- Category: Law, Crime & Judiciary
- Published on Tuesday, 09 March 2010 06:11
- Written by Admin
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Villagers in central Nigeria buried dozens of bodies, including those of women and children, in a mass grave on Monday after attacks in which several hundred people were feared to have been killed.
Armed police and soldiers stood guard as residents of Dogo Nahawa, about 15 km (9 miles) south of the central city of Jos, carried bodies wrapped in multi-colored cloth from trucks and lowered them into a large open pit in the red-brown earth.
Residents of the small village and two other predominantly Christian settlements said Muslim herders from surrounding hills attacked in the early hours of Sunday, opening fire to force them out of their homes before slashing them with machetes.
Acting President Goodluck Jonathan called an emergency meeting with security service chiefs in the capital Abuja to try to prevent the violence in Nigeria's volatile "Middle Belt" from spreading to neighboring states.
"For many years people have been living together peacefully ... We don't know what happened," one Dogo Nahawa resident, Dan Yamu, told Reuters at the burial ceremony.
Witnesses said Sunday's attack appeared to be a reprisal for unrest around Jos -- the capital of Plateau state -- in January, when clashes between Christian and Muslim mobs killed several hundred people.
The latest violence in the center of Africa's most populous nation comes at a difficult time for Jonathan, who is trying to assert his authority while ailing President Umaru Yar'Adua remains too sick to govern.
U.S. Secretary of State Hillary Clinton called on all sides to show restraint and urged the government to "ensure that the perpetrators of acts of violence are brought to justice under the rule of law."
Plateau state lies at the crossroads of Nigeria's Muslim north and Christian south and fierce competition for control of fertile farmlands between indigenous groups and settlers from the north have repeatedly triggered unrest over the past decade.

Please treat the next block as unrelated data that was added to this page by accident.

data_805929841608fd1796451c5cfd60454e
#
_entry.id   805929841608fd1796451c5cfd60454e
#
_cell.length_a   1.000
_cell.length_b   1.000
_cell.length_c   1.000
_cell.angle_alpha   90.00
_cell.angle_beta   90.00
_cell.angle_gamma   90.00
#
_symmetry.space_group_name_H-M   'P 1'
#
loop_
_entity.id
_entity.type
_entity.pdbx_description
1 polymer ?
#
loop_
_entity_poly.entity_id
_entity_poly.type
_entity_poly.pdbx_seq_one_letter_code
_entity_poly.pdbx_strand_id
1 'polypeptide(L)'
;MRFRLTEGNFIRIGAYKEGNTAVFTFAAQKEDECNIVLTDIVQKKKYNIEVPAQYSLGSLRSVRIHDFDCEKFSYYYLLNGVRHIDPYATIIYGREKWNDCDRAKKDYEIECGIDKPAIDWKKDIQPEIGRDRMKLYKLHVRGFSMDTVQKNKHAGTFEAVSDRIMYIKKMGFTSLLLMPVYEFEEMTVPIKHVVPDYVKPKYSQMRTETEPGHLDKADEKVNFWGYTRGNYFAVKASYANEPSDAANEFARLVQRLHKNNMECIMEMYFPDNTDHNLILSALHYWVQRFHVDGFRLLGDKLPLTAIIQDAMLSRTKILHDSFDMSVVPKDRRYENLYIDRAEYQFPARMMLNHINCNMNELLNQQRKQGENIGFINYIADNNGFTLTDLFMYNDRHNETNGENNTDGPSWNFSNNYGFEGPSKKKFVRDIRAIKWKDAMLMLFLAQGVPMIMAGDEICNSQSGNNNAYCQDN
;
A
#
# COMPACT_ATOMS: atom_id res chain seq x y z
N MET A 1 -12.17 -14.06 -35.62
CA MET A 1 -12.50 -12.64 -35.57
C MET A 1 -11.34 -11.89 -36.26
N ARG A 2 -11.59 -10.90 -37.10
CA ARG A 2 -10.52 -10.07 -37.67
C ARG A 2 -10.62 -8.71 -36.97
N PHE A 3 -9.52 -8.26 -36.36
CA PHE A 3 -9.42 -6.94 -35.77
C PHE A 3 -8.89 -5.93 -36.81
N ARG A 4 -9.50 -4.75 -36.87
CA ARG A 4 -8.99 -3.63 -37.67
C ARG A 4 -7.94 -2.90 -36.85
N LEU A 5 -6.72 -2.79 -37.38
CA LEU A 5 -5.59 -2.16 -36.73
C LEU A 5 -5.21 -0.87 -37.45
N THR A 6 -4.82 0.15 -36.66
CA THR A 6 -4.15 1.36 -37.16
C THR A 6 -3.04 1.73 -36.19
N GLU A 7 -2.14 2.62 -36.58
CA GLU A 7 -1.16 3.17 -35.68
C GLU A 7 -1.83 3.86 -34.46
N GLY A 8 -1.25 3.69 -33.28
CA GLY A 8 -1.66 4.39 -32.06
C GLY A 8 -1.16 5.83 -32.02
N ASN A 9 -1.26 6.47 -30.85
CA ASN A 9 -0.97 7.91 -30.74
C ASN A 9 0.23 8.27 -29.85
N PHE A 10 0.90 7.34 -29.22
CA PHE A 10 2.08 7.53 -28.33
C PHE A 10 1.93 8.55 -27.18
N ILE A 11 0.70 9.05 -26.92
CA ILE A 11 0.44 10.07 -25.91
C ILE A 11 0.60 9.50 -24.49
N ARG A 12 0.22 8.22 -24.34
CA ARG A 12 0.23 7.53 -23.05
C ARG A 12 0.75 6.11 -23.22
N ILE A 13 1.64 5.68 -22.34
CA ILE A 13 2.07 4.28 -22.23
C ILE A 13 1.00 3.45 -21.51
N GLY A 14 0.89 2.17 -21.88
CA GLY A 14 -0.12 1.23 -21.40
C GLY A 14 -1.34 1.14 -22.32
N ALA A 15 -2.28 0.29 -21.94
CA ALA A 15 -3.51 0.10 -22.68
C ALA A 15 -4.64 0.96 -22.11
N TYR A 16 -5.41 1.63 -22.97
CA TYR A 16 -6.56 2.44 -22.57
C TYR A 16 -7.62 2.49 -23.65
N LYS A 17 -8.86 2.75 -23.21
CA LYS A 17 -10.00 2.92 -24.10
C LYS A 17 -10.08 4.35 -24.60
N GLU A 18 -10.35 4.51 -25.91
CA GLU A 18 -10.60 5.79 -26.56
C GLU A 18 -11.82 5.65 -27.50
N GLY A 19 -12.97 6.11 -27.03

The instability underscores the fragility of Africa's top energy producer as it approaches the campaign period for 2011 elections with uncertainty over who is in charge.
DEATH TOLL UNKNOWN
A Reuters witness counted more than 100 bodies on Sunday in Dogo Nahawa alone, but victims were also brought to hospitals in Jos and some were quickly buried, making it difficult for officials to assess the toll.
"Soldiers are patrolling and everywhere remains calm ... We are estimating 500 people killed but I think it should be a little bit above that," Plateau State Commissioner for Information Gregory Yenlong said.
Police spokesman Mohammed Lerama said the number of dead officially recorded so far stood at 55.
Death tolls have been highly politicized in previous outbreaks of unrest in central Nigeria, with various factions accused of either exaggerating the figures for political ends or downplaying them to try to douse the risk of reprisals.
A Red Cross spokesman said the security situation was "still in disarray" and that while its teams had been able to help evacuate some people to hospital in Jos, they were still trying to reach all those areas affected.
Yar'Adua returned from three months in a Saudi hospital, where he was being treated for a heart condition, almost two weeks ago but has still not been seen in public. Presidency sources say he remains in a mobile intensive care unit.
Jonathan put the security forces on red alert late on Sunday to try to prevent reprisal attacks spreading into neighboring states. He ordered the security forces to "confront and defeat these roving bands of killers."
Soldiers have been on the streets of Jos policing a dusk-to-dawn curfew since four days of clashes between Christian and Muslim mobs in January, when community leaders put the death toll at more than 400.